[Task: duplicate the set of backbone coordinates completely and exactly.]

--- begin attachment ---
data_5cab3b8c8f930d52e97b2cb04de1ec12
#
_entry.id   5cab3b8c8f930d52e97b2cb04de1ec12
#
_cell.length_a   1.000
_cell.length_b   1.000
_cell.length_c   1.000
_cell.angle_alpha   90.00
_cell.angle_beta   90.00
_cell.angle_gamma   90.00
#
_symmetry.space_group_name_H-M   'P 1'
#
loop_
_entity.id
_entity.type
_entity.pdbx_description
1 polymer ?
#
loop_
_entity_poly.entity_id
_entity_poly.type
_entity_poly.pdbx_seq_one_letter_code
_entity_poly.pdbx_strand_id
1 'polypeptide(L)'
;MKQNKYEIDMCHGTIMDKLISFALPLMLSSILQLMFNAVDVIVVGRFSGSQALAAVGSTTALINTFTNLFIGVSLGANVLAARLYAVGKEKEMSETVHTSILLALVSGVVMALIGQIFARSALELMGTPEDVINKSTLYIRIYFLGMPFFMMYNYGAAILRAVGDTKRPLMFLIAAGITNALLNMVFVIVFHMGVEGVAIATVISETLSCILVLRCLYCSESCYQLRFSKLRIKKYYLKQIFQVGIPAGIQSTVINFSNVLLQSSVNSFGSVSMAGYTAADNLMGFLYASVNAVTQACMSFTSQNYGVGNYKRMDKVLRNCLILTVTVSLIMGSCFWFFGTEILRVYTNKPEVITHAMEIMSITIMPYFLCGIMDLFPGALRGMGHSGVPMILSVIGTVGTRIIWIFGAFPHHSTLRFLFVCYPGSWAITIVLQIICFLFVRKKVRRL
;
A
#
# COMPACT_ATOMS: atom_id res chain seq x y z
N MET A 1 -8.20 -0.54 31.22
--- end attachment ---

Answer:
data_5cab3b8c8f930d52e97b2cb04de1ec12
#
_entry.id   5cab3b8c8f930d52e97b2cb04de1ec12
#
_cell.length_a   1.000
_cell.length_b   1.000
_cell.length_c   1.000
_cell.angle_alpha   90.00
_cell.angle_beta   90.00
_cell.angle_gamma   90.00
#
_symmetry.space_group_name_H-M   'P 1'
#
loop_
_entity.id
_entity.type
_entity.pdbx_description
1 polymer ?
#
loop_
_entity_poly.entity_id
_entity_poly.type
_entity_poly.pdbx_seq_one_letter_code
_entity_poly.pdbx_strand_id
1 'polypeptide(L)'
;MKQNKYEIDMCHGTIMDKLISFALPLMLSSILQLMFNAVDVIVVGRFSGSQALAAVGSTTALINTFTNLFIGVSLGANVLAARLYAVGKEKEMSETVHTSILLALVSGVVMALIGQIFARSALELMGTPEDVINKSTLYIRIYFLGMPFFMMYNYGAAILRAVGDTKRPLMFLIAAGITNALLNMVFVIVFHMGVEGVAIATVISETLSCILVLRCLYCSESCYQLRFSKLRIKKYYLKQIFQVGIPAGIQSTVINFSNVLLQSSVNSFGSVSMAGYTAADNLMGFLYASVNAVTQACMSFTSQNYGVGNYKRMDKVLRNCLILTVTVSLIMGSCFWFFGTEILRVYTNKPEVITHAMEIMSITIMPYFLCGIMDLFPGALRGMGHSGVPMILSVIGTVGTRIIWIFGAFPHHSTLRFLFVCYPGSWAITIVLQIICFLFVRKKVRRL
;
A
#
# COMPACT_ATOMS: atom_id res chain seq x y z
N MET A 1 -8.20 -0.54 31.22